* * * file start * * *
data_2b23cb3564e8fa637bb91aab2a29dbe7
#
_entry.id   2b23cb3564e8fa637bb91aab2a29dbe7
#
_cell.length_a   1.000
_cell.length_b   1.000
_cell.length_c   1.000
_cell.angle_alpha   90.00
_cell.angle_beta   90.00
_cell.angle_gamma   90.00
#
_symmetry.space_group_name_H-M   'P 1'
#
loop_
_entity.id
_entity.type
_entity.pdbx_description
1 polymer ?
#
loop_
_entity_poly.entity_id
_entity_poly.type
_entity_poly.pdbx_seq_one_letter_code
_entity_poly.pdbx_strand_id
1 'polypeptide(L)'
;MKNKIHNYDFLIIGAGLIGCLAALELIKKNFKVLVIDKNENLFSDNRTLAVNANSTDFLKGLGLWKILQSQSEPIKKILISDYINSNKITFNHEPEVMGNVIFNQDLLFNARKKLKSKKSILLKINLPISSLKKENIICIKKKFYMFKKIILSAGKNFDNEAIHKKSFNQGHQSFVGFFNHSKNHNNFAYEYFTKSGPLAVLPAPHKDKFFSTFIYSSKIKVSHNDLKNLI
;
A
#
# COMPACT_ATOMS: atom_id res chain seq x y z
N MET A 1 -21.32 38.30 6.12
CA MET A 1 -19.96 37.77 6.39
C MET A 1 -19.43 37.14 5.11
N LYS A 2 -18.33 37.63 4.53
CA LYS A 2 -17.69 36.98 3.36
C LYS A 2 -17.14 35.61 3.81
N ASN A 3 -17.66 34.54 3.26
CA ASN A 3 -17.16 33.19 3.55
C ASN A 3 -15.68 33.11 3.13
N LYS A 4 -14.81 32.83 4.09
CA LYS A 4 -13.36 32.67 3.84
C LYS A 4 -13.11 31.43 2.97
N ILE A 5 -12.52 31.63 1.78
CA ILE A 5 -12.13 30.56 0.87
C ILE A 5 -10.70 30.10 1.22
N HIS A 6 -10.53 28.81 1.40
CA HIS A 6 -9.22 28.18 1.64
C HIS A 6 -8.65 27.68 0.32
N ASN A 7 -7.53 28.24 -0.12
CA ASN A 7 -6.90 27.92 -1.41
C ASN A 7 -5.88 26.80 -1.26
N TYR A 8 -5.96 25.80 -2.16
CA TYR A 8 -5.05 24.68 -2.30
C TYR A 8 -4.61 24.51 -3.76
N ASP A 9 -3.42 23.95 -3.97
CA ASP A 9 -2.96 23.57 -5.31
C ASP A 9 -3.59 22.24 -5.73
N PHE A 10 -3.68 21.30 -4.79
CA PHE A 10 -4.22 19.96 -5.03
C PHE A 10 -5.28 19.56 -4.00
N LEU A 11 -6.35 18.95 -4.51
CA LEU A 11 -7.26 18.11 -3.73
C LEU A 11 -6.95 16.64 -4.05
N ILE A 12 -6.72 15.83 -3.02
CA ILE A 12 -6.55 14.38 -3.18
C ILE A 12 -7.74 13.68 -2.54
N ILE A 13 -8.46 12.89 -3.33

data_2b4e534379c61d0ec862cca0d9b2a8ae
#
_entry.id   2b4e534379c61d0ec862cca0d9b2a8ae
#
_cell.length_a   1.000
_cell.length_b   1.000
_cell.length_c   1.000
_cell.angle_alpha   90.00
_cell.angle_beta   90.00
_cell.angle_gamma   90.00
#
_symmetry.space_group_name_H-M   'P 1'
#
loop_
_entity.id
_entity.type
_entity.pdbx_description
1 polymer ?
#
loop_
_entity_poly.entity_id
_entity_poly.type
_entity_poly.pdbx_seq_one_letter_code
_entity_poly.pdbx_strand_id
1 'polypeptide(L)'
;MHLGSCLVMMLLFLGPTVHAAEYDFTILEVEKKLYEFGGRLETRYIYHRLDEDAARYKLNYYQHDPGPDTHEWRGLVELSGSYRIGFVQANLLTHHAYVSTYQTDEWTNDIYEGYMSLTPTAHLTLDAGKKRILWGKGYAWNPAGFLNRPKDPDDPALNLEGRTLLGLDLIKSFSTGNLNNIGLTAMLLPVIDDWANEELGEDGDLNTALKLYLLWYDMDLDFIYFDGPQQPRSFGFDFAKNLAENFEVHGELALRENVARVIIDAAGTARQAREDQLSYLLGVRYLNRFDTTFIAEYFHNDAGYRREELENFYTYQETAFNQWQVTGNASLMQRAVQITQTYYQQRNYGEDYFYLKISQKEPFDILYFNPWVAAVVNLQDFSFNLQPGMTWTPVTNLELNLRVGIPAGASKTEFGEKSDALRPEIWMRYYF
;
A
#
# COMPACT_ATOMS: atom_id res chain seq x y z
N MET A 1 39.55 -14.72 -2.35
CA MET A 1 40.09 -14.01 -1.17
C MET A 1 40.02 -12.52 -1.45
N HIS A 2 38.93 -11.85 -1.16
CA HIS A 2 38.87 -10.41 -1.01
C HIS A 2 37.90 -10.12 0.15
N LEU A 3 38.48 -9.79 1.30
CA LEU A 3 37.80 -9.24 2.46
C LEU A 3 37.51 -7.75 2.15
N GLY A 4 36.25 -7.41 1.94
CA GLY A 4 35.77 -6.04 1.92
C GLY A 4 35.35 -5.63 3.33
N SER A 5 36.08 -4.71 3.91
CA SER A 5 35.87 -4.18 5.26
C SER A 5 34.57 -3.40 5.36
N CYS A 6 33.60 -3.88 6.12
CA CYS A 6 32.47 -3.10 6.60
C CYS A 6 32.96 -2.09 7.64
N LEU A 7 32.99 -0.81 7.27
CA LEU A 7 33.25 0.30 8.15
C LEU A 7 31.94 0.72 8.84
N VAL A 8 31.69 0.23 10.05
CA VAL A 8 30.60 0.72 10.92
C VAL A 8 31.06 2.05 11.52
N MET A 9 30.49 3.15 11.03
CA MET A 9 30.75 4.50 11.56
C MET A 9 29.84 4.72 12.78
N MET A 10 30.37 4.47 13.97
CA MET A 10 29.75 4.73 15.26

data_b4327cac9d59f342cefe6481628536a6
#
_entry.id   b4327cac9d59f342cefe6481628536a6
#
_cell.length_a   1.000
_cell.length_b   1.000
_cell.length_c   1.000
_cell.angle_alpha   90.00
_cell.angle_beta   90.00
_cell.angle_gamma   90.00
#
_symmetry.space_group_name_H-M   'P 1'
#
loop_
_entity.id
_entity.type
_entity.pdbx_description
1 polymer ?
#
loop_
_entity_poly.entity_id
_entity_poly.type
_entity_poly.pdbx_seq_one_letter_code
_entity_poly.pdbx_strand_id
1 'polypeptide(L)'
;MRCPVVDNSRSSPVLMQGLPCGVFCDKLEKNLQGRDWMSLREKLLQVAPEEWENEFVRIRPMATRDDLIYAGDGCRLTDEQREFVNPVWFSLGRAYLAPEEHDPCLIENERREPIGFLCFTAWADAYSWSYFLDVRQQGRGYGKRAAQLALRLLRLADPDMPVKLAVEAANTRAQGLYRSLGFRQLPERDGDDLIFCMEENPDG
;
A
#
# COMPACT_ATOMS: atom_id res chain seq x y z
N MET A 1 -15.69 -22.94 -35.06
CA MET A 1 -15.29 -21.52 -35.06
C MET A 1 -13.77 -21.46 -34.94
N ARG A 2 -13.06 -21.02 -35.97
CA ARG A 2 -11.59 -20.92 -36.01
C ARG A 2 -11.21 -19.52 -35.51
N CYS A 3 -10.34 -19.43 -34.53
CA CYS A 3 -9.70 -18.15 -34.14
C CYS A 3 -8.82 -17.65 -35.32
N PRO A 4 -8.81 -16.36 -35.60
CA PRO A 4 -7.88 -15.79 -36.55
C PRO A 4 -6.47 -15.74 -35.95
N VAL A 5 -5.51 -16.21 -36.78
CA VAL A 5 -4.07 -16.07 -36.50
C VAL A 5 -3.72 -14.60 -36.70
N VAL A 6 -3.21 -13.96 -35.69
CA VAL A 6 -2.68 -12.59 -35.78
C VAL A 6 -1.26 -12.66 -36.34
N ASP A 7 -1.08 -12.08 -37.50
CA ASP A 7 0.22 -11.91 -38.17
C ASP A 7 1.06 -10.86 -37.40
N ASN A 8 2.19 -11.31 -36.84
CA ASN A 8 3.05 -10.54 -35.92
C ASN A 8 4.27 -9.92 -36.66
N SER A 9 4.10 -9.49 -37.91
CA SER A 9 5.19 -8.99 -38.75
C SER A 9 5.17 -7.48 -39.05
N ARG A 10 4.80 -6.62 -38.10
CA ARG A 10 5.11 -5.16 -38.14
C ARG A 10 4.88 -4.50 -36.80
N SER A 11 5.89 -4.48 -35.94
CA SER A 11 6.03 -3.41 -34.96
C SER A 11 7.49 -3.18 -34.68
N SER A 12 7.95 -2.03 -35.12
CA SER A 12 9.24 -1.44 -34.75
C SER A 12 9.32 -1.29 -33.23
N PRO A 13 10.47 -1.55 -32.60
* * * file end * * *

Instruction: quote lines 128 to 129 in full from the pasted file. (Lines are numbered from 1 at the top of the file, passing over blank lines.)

#
_entry.id   b4327cac9d59f342cefe6481628536a6